What to Expect With SARS and the Disease's History

What Is the Prognosis?

SARS is a potentially life-threatening infection, with an average death rate of 11 percent for the most severely affected areas. SARS is also associated with a number of serious complications, such as pneumonia. However, one third of people infected with the SARS virus have only mild symptoms.
Doctors can seldom predict why one person will develop serious symptoms and another will not. However, they do know that certain factors increase a person's chance of developing serious symptoms. People at risk for more serious SARS symptoms include:
  • People over the age of 65
  • People with other medical problems.
(Click SARS Prognosis for more information.)

History of SARS

SARS was first reported in Asia in February 2003, after first appearing in southern China in November 2002. Over the next few months, SARS spread to more than two dozen countries in North America, South America, Europe, and Asia before the SARS global outbreak of 2003 was contained.
According to the World Health Organization (WHO), a total of 8,098 people worldwide became sick with SARS during the 2003 outbreak. Of these, 774 died. Of the 774 deaths attributed to SARS, more than 50 percent occurred in people 65 years of age or older. Susceptibility decreased significantly with age, with children the least likely to acquire the disease.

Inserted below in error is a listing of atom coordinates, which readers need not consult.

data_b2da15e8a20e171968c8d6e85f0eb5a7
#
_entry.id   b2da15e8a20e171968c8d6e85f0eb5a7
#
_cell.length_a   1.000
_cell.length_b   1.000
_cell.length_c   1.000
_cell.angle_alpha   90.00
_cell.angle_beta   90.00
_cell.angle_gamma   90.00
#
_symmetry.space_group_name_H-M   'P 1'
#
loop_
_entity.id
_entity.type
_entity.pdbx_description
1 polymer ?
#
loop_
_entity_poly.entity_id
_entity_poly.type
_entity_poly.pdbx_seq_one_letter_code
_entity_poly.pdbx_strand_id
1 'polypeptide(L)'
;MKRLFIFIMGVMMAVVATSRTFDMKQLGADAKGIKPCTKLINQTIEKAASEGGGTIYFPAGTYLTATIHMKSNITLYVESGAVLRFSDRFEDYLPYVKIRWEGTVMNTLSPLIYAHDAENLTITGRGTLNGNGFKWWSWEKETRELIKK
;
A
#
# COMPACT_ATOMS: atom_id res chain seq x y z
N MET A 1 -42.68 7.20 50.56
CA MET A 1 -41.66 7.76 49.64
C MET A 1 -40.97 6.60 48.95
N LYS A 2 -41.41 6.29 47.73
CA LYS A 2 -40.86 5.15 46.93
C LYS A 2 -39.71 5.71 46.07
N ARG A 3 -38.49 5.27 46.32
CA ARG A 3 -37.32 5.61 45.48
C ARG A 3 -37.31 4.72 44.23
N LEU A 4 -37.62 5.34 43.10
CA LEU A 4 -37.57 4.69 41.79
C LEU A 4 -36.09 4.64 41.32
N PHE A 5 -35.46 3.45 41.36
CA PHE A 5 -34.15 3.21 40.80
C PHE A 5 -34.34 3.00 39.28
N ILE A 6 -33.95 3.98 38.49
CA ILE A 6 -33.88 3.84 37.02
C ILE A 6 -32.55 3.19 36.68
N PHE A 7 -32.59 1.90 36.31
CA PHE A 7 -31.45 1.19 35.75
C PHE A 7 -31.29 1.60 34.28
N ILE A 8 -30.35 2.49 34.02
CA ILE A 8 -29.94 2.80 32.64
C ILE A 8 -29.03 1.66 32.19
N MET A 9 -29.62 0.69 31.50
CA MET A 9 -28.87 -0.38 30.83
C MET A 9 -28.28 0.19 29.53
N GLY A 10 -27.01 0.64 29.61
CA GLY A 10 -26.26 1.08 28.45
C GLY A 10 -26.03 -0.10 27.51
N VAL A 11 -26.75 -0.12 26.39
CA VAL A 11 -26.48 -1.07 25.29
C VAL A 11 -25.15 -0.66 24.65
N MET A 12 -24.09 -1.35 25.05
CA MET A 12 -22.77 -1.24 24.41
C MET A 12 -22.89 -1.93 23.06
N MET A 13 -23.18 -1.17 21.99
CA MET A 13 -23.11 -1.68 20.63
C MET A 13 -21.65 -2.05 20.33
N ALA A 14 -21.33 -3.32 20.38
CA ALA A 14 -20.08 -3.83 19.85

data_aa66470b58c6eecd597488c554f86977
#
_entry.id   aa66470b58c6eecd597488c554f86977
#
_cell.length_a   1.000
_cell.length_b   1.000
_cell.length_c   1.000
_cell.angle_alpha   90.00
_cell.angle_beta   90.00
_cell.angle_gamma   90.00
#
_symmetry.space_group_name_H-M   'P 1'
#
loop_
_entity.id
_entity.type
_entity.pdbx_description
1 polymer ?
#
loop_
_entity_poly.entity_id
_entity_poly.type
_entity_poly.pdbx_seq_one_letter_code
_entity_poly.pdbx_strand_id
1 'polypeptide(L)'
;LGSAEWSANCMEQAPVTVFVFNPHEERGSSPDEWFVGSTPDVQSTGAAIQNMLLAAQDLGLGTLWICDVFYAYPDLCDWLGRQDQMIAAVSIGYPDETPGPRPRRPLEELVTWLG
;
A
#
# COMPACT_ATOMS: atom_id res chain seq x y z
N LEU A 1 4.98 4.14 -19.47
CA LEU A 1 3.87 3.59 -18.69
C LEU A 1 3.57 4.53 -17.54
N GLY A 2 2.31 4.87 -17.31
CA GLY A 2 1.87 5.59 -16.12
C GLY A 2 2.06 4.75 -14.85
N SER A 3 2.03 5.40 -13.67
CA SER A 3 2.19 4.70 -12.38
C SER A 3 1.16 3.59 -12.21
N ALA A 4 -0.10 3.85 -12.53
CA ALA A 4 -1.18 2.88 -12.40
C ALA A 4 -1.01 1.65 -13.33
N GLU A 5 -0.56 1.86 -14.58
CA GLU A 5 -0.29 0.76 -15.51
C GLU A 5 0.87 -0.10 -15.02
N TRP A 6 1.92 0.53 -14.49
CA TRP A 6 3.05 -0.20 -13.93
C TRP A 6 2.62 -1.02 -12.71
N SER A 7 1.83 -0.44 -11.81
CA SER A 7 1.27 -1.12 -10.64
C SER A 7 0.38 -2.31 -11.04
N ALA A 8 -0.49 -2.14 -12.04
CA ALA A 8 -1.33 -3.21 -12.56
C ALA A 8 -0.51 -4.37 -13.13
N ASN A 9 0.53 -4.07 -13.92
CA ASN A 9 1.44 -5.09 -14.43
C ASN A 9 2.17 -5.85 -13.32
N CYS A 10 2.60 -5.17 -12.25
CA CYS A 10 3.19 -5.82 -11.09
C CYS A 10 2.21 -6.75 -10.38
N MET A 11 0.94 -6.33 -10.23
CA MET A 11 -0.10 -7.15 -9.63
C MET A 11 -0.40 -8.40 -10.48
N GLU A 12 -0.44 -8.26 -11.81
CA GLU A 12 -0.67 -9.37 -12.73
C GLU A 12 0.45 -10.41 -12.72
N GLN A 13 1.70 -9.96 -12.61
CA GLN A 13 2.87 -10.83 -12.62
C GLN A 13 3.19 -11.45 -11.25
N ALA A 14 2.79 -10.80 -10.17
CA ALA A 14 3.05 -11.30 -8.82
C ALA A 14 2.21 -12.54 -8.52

In the United States, only eight people had laboratory evidence of a SARS virus infection, with no deaths. All of these people had traveled to other parts of the world with SARS. SARS did not spread more widely in the community in the United States.
The prompt recognition that SARS is caused by a new type of coronavirus is a tribute to the dedication of and collaboration by the world's medical researchers and public health experts. Much more research is needed, however, to develop ways to identify, treat, and prevent this deadly illness.

SARS Disease

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